There is that. "Using NASA's Hubble Space Telescope and a new observing technique, astronomers have found that dark matter forms much smaller clumps than previously known. This result confirms one of the fundamental predictions of the widely accepted "cold dark matter" theory. All galaxies, according to this theory, form and are embedded within clouds of dark matter. Dark matter itself consists of slow-moving, or “cold,” particles that come together to form structures ranging from hundreds of thousands of times the mass of the Milky Way galaxy to clumps no more massive than the heft of a commercial airplane. (In this context, "cold" refers to the particles' speed.)"
    [ https://www.nasa.gov/feature/goddard/2020/hubble-detects-smallest-known-dark-matter-clumps/ ]

    Maybe someone has time to run the Hubble results against the paper model and see if it works out. But unless nature is very clum(p)sy, I wouldn't worry yet.

    Else I like where this is going. Thermal generated weakly interacting massive particles [WIMPs] during the hot big bang would give a perfect fit to current cosmology. But now we have 3 results that reject that - LHC collider absence of thermal WIMPs, ACME electron sphericity absence of thermal WIMPs, Fermi-LAT Milky Way core absence of annihilation radiation from thermal WIMPs - so it looks like a dead end. The recent Fermi-LAT constraint on dark matter mass is the best, so dark matter could be a gravitationally acting particle with mass above the standard matter masses up to the inflation field particle mass - a huge range.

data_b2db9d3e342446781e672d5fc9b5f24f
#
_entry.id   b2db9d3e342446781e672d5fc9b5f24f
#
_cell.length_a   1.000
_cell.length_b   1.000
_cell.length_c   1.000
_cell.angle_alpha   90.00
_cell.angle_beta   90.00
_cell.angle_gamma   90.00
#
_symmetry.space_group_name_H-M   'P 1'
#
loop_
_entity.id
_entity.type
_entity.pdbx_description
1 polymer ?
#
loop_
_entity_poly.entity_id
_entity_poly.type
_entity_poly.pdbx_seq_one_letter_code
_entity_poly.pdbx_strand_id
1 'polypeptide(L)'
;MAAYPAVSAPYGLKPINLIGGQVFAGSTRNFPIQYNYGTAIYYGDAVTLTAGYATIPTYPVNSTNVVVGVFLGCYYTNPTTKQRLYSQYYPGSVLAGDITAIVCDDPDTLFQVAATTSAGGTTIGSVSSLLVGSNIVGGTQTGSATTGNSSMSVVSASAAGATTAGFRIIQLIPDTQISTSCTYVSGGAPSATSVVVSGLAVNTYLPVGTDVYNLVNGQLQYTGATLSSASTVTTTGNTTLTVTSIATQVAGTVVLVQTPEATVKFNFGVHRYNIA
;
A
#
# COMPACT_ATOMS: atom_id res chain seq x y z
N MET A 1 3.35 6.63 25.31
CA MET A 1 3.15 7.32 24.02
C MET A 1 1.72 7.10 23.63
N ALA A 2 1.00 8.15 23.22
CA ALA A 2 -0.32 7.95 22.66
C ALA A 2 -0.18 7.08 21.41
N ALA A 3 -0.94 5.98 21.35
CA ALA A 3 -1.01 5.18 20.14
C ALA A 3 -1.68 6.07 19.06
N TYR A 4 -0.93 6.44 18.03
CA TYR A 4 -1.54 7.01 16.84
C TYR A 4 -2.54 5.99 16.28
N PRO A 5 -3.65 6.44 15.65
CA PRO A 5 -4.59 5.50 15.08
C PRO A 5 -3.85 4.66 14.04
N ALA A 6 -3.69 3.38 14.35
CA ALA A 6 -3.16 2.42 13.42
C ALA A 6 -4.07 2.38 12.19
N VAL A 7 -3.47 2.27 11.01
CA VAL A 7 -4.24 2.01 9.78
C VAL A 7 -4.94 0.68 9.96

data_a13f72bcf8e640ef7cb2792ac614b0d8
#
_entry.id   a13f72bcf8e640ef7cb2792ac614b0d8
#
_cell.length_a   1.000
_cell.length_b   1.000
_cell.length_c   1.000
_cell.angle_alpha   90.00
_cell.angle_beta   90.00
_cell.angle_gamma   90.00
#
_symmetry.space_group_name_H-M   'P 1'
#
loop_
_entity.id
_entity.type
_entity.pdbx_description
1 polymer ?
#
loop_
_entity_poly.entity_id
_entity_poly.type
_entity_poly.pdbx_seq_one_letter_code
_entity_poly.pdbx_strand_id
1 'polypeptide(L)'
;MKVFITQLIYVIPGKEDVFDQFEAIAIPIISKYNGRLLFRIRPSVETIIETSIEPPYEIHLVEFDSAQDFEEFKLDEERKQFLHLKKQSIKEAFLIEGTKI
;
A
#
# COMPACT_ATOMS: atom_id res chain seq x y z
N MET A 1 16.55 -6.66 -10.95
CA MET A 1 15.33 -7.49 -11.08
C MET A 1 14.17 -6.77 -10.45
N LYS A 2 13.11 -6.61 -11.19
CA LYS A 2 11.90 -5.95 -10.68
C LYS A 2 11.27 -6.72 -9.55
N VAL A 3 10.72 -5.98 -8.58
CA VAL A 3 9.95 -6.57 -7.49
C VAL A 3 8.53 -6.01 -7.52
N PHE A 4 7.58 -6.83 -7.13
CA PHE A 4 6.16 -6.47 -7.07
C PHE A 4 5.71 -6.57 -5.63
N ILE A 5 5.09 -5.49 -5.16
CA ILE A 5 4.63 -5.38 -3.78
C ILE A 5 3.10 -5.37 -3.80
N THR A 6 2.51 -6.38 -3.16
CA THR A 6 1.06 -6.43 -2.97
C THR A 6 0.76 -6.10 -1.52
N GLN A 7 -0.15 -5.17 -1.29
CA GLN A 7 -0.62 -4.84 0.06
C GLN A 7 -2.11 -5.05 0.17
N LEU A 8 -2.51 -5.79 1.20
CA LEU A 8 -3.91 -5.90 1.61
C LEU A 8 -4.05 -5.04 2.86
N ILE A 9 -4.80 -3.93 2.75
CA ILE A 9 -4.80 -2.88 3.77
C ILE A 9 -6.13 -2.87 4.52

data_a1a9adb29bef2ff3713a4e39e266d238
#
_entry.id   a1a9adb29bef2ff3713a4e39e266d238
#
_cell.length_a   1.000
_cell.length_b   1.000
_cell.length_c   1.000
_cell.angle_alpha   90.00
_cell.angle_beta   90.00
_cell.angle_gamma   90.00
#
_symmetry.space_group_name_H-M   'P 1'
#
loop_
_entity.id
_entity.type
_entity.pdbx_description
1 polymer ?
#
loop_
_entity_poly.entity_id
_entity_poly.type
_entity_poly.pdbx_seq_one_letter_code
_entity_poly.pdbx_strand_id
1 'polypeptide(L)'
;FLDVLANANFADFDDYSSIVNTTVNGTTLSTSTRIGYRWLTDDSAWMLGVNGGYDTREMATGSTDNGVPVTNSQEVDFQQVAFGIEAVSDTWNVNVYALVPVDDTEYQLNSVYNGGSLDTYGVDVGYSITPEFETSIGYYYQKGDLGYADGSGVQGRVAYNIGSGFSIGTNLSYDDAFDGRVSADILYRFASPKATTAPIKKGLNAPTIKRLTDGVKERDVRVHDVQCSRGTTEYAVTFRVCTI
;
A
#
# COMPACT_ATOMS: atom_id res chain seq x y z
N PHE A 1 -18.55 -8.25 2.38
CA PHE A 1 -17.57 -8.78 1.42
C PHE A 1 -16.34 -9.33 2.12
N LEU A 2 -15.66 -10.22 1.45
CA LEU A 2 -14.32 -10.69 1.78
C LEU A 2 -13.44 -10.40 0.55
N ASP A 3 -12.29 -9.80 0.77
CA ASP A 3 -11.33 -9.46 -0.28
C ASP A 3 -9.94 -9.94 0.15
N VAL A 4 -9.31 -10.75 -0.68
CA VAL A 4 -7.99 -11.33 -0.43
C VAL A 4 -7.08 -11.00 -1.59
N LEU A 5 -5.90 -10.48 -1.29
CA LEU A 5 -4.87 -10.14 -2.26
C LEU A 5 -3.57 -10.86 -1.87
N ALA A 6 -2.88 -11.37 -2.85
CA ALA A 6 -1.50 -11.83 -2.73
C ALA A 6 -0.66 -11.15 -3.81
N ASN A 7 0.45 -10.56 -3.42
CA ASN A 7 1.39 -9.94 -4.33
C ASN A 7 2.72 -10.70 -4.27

• [it's been a day -I'm reposting the queued comment without link references. And also try to fix the paragraph separation again, the original text run together for some reason.]

    That was an interesting reference, since the abstract refers to weakly Interacting particles but then it models pure additional mass effects.

    I take it from another astrophysicist [Siegel @ Forbes] that a solar mass system volume has about an average mass asteroid worth of dark matter differences.

    “So now, we come to the big question. What about dark matter’s effect on the Solar System? A huge part of what you’re probably thinking is true: we should have dark matter particles flying through space everywhere, including throughout our Milky Way. It means there should be dark matter in our Solar System, in our Sun, passing through our planet, and even in our bodies. The big question you need to ask is this: compared to the masses of the Sun, the planets, and the other objects in our Solar System, what is the relevant, interesting mass due to dark matter?” “Because we know the mass of the Milky Way, the relative densities of normal and dark matter, and we have simulations that tell us how the dark matter density ought to behave, we can come up with some very good estimates. When you do these calculations, you find that about 10^13 kg of dark matter ought to be felt by Earth’s orbit, while around 10^^17 kg would be felt by a planet like Neptune.”